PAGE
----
Hong Kong helmer Gordon Chan reinvents the mini-genre he effectively launched with “First Option,” a taut, gray-sky actioner centered on a police commando unit on the heels of drug smugglers. Reteaming with Amerasian actor Michael Wong, as the grizzled head of the Special Duty Unit, Chan delivers an edgy piece of entertainment that’s as strong on character as firepower, making this a potentially marketable item in the West as well as a buff video item.
Chan’s 1994 “The Final Option,” made for Golden Harvest, led to a small spate of police commando training pics, including GH’s official sequel, “Best of the Best,” directed by Andrew Lau (“Young and Dangerous”), and the Mainland-set femme rip-off “Velvet Gloves.” Chan got around the problem of GH holding the franchise, and Wong’s character dying at the end of “The Final Option,” by ditching the training aspect, inventing a similar lead, also played by Wong, and playing on the first pic’s Chinese and English titles. With a budget more than twice the original’s, the gamble paid off locally in sturdy B.O. takings of HK$17 million ($2.5 million) last fall.
Again mostly speaking English, Wong plays Don Wong, a short-fuse, heavy-drinking SDU leader who’s currently undergoing psychological re-evaluation. Called in on a bungled drug bust, he and his men are forcibly teamed with a customs squad led by the inexperienced but stubborn Minnie Kwan (doelike newcomer Gigi Leung) to hunt down a $2.5 billion cache of heroin.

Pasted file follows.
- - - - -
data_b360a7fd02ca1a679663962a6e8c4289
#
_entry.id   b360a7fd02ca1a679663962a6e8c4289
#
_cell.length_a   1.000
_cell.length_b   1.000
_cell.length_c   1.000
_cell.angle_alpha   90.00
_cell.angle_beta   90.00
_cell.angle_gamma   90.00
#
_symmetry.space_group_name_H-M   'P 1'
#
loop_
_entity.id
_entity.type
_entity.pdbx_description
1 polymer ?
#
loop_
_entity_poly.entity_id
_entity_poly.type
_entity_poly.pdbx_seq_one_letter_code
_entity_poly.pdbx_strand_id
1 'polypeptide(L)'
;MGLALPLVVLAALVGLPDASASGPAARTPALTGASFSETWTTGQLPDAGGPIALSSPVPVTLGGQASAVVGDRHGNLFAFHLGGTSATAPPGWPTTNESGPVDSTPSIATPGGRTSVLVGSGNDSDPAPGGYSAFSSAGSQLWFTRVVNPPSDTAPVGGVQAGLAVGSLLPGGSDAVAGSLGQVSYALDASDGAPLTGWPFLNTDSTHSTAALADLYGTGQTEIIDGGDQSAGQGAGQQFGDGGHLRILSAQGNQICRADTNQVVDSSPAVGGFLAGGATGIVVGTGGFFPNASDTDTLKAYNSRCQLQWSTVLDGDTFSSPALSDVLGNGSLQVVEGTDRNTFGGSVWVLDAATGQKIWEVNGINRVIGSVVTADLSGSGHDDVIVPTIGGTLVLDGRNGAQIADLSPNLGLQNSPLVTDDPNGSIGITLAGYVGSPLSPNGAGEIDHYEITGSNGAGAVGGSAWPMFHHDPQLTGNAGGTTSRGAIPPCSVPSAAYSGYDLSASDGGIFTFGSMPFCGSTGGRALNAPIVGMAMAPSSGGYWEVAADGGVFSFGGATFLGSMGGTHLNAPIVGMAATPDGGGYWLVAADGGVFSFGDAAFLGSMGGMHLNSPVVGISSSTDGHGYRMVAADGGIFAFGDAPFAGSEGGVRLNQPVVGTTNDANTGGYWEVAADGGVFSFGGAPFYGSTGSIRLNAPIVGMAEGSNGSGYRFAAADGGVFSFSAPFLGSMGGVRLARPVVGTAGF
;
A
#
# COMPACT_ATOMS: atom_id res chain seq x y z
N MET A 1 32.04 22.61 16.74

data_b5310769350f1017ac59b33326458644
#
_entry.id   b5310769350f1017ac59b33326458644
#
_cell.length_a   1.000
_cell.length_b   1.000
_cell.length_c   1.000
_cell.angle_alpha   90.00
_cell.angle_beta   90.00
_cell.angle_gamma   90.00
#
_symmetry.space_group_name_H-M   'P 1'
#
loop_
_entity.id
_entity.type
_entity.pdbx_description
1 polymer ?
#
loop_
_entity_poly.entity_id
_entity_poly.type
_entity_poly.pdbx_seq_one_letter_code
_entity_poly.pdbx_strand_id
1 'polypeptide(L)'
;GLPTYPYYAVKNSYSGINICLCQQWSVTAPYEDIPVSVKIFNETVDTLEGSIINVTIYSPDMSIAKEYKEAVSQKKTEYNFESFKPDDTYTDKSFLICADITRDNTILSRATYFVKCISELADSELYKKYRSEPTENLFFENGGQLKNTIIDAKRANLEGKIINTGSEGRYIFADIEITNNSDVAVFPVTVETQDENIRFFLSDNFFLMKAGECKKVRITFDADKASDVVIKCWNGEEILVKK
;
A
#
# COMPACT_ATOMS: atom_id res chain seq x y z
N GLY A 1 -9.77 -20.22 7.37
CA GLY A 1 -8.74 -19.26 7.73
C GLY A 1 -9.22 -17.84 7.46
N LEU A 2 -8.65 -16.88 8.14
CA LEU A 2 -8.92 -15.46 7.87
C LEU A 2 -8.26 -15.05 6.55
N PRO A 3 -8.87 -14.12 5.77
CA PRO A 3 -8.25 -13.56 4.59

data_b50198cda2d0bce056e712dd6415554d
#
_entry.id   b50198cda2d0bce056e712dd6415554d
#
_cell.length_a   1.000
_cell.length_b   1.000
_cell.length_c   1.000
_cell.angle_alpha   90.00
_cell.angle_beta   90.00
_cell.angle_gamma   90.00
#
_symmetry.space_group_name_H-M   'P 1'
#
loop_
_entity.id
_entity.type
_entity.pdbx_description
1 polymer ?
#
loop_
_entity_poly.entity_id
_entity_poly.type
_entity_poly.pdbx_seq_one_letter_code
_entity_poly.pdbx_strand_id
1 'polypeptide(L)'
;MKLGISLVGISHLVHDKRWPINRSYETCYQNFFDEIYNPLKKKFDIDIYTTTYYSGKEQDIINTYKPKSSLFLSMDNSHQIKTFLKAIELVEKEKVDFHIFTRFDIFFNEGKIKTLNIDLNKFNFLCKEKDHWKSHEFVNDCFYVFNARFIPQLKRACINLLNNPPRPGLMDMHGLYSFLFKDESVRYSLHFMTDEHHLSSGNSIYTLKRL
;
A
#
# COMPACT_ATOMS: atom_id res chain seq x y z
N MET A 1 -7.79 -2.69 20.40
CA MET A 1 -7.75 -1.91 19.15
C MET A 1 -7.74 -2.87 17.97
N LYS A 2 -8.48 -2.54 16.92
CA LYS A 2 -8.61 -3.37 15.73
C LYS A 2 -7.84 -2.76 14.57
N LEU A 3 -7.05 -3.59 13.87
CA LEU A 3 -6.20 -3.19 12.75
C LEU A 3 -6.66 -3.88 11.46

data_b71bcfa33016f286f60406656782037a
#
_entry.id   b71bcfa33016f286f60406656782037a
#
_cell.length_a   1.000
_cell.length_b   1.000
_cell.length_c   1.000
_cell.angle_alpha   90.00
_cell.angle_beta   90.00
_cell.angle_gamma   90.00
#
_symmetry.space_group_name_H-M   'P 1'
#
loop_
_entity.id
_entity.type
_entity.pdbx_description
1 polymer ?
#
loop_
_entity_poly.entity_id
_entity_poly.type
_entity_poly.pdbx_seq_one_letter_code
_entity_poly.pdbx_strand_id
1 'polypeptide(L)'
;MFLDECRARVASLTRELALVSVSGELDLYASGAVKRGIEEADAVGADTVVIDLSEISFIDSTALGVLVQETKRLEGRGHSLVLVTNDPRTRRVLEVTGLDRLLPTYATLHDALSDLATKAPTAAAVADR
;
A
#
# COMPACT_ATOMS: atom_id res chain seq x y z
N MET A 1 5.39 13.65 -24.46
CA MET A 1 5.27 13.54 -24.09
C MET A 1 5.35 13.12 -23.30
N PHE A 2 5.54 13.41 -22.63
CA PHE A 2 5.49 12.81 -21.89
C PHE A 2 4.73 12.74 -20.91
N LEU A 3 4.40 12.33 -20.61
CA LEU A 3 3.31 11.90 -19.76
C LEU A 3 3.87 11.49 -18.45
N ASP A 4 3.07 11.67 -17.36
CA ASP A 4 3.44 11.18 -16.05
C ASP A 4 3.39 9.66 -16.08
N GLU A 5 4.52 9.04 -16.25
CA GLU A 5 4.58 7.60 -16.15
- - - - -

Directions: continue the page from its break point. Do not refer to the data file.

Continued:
Reckoning customs people are all sissies, and women have no place in the front line, Wong unsuccessfully tries to get the SDU put in charge of the whole op. Following several more bungled raids, Wong and Kwan finally bury the hatchet and lead a combined assault on the villain, a corrupt DEA operative (and old friend of Wong) who’s holed up with a renegade group of Navy Seals on a nearby island.
Aside from a couple of sequences, the mix of English and Cantonese dialogue works naturally, and Wong, looking bestubbled and weather-beaten, shows more presence and acting smarts than usual. He teams well with Leung, in her most confident perf to date, and the large supporting cast, all succinctly drawn, add color and flavor.
On a technical level, the pic has a restless, handheld style that reflects the authorities’ warring factions and is given urgency by Chan Kwong-wing’s driving score. Editing by ace cutter Chan Ki-hop is tip-top, and Horace Ma’s rainy, overcast lensing gives the picture a very different feel to “The First Option.” Chinese title means “Flying Tigers,” referring to the nickname of Wong’s SDU team.